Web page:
In 2015, the Mineta Transportation Institute released a peer-reviewed research report which used key informant interviews to examine the experiences on modern-era streetcars operating in Little Rock, Memphis, Portland, Seattle, and Tampa. The research revealed that in these cities, the primary purpose of the streetcar was to serve as a development tool (in all cities examined), a second objective was to serve as a tourism-promoting amenity (in Little Rock and Tampa), and transportation objectives were largely afterthoughts with the notable exception of Portland, and to a lesser degree, Seattle.
Surviving first-generation streetcar systems
Not all streetcars systems were removed after World War II. The San Francisco cable car system and New Orleans' streetcars are the most famous examples of the survival of a "legacy" streetcar system in the United States to the present day. In addition to New Orleans streetcars, Toronto's conventional electric streetcar system also avoided abandonment, as did portions of the streetcar systems in San Francisco, Boston, Newark, Philadelphia, Pittsburgh, and Cleveland, as well as Mexico City. The Newark, Philadelphia, and Boston systems ran into subways downtown, while the Pittsburgh and San Francisco systems had tunnels under large hills that had no acceptable road alternatives for bus replacements. The St. Charles Avenue line in New Orleans runs down the park-like "neutral ground" in the centre of St. Charles Avenue, while the surviving Xochimilco line in Mexico City and the interurban lines in Cleveland had similar rights-of-way and so are treated as "light rail" lines in modern contexts rather than as "streetcar" lines. The only system without these alternatives to street-running to survive was Toronto's.
The table below lists the surviving first-generation "legacy" streetcars in those nine North American cities:
- This system also has a heavy rail rapid transit/metro portion (see List of metro systems), and connections to a commuter rail system; the figures and statistics presented here represent the streetcar/light rail portion of the system only.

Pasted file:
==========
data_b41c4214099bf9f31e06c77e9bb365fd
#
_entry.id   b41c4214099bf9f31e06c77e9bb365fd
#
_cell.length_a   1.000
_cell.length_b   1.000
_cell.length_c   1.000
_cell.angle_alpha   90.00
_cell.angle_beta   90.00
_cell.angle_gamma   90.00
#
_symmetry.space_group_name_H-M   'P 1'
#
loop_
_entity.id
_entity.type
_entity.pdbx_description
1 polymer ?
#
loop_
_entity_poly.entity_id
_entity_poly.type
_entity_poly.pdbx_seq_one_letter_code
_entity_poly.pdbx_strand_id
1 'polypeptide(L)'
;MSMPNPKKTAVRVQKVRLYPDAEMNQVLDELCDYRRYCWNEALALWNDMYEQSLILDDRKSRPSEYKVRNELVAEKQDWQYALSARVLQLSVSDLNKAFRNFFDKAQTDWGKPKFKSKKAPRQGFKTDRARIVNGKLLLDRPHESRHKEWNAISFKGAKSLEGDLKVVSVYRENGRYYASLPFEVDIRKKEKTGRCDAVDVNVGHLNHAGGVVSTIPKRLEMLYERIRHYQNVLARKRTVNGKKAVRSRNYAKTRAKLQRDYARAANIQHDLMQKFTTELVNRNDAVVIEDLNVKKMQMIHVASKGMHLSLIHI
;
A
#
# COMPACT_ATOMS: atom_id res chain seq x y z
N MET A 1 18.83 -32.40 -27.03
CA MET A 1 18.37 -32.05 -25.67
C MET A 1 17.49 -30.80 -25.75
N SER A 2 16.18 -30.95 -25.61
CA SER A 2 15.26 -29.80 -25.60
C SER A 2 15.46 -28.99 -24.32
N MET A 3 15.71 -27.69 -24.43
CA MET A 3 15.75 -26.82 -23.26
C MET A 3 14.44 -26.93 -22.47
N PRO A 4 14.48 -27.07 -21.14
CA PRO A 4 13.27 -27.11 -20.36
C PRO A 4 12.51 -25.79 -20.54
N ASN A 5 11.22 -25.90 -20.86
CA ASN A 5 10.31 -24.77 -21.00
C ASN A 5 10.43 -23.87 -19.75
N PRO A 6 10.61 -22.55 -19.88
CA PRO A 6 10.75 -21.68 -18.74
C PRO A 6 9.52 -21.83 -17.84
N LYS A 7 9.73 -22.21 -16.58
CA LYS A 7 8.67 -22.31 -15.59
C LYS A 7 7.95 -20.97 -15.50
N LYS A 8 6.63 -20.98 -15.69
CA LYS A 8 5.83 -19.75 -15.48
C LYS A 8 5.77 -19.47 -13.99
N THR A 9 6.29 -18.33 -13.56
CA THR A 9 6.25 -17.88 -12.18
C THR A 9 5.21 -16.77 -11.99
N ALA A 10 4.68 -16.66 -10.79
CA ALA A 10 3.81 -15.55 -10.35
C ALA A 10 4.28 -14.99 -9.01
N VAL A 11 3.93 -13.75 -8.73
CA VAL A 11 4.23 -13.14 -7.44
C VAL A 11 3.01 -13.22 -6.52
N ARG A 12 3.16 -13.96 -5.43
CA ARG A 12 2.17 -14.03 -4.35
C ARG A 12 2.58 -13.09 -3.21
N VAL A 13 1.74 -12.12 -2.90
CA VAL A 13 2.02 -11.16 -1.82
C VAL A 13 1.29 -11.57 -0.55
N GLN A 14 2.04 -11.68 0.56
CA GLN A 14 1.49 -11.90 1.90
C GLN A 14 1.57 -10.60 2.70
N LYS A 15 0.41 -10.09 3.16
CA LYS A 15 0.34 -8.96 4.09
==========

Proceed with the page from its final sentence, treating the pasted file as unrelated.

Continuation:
- While the MBTA Green Line is light rail, the MBTA Blue, Orange, and Red lines of the MTBA system are rapid transit/subways and are not included here.
- This system is run with historic (i.e. "heritage") rolling stock, but is considered to be a regular light rail or streetcar system rather than a "heritage streetcar" system.
- While the Blue and Green Lines are light rail, Cleveland's other transit line, the Red Line, is rapid transit.
- Muni Metro: 33 stations (9 underground; 24 surface), with an additional 87 streetcar-like surface stops.
- It is debatable whether this system truly qualifies as "light rail" (or as a true "transit" system either), but it is included in the table anyway for completeness.
- Further expansions are under construction including the Cherry Street streetcar line and the connecting track to the Leslie Barns.
The surviving legacy systems using PCC streetcars have since replaced their PCC cars with modern light rail vehicles, although restored vintage PCC cars are still in regular operation on Boston's Ashmont-Mattapan High Speed Line, and as well as on San Francisco's restored F Market heritage line. New Orleans' streetcar system also continues to operate a few surviving Perley Thomas cars (along with replica cars). All of the other legacy systems have received new equipment and most have upgraded to modern light rail vehicles, though Toronto's CLRV vehicles are still largely based on the PCC design.[dubious ]
Some of these cities have also rehabilitated lines, and Newark, New Orleans, and San Francisco have added trackage and new lines in recent years; San Francisco also restored a streetcar line with heritage service in 1995 (see Heritage streetcar systems section, below). In Philadelphia, a former trolley line (SEPTA Route 15, aka. the Girard Avenue Line), that was "bustituted" in 1992, resumed trolley service in 2005 using rebuilt historic cars (see below); two other former Philadelphia trolley lines have been proposed for a resumption in trolley service in the 2010s though such plans have stalled.